There are a number of things that you have to prove to be able to drive a car. You need to:
- Be the right age
- Have a licence
- Have insurance
Being sober is just one of the considerations. The same applies for getting a loan – but there is a massive range of responses from the banks to loan applications. To get a loan you need to have (amongst others):
- enough income
- adequate savings
- good credit history
- identified the right property
Unlike with driving, it is not a case of getting a loan or not. Increasingly, every application is case-by-case. Here are some examples of how different banks will treat a loan application. Some banks:
- Will no longer lend against investment properties
- Won’t lend against properties in specific postcodes
- Will factor in negative-gearing benefits when calculating someone’s income
- Won’t accept bonuses as income
- Will lend as much as 95 per cent of the value of a property
- Won’t lend to overseas investors
Pressure from the Australian Prudential Regulation Authority (APRA) has forced many banks to become more conservative in assessing loan applications. But each individual bank has chosen where and when it wants to be more conservative. As a result an identical loan application to two separate banks is likely to generate to completely different responses.
In general though, it is getting harder to get finance. Last month, prompted by the Reserve Bank, all banks dropped their interest rates. However, what hardly changed was the rate at which they assess applications; in most cases the banks still assess a client’s ability to make loan repayment by assuming interest rates are as high as 7.25 per cent!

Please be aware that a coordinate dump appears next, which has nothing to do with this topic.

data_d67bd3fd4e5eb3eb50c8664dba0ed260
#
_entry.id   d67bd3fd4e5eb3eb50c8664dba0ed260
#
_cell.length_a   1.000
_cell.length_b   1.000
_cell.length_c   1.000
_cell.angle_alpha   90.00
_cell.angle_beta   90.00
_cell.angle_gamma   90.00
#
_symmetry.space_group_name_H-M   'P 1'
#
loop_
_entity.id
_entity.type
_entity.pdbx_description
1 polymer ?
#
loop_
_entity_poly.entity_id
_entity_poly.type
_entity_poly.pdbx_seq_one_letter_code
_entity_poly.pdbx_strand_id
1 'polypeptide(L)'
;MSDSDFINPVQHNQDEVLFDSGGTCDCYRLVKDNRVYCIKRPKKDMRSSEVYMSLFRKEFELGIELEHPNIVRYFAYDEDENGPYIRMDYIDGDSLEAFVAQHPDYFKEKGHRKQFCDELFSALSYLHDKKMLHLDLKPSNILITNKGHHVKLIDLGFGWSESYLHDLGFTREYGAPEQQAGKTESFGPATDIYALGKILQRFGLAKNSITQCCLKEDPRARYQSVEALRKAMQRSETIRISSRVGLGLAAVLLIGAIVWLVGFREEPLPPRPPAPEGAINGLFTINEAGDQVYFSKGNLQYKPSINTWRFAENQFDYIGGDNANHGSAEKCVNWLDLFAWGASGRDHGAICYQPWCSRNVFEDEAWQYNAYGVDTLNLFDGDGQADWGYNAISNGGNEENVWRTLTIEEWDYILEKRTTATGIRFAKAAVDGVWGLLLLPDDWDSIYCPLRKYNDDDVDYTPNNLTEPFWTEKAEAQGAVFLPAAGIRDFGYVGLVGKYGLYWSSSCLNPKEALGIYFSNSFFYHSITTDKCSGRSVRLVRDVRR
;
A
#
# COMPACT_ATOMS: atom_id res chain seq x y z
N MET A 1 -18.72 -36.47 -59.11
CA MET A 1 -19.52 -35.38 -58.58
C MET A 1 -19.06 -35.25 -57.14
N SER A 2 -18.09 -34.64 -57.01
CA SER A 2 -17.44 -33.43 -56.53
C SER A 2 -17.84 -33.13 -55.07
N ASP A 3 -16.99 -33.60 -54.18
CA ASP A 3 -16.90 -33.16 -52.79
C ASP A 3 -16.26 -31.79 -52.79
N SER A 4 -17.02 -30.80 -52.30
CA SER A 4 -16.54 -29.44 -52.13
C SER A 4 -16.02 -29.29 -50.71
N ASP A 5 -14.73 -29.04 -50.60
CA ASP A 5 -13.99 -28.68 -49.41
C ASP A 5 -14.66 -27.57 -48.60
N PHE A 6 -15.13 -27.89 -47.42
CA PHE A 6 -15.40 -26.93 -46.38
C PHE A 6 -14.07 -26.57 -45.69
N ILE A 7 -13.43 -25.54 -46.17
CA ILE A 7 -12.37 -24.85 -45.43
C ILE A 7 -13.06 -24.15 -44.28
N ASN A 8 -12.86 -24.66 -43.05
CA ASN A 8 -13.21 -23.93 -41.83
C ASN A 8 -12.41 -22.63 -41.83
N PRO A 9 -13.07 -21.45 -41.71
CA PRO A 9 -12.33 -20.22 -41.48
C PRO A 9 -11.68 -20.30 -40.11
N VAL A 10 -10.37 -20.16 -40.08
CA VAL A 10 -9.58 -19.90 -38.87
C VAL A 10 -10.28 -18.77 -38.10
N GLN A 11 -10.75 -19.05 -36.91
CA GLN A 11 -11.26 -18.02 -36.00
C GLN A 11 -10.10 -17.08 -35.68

Sure, there are recent examples of banks making it easier to get a loan. For example, this week Westpac announced that it would factor in the benefits of negative gearing to boost an applicant’s income. But, in the same week, Teachers’ Bank announced that it would be withdrawing from investor lending.
The latest home price data from Corelogic show that dwelling values across the combined capital cities of Australia rose by 1.6 per cent in May with house values driving most of the capital gains, up 1.8 per cent compared with a 0.1 per cent rise in unit values. But continuing this growth is only achievable if Australian’s can get finance – and that is getting more-and-more complicated.
For a no-obligations consultation on your loan needs, please contact Graeme on 1300 30 67 67.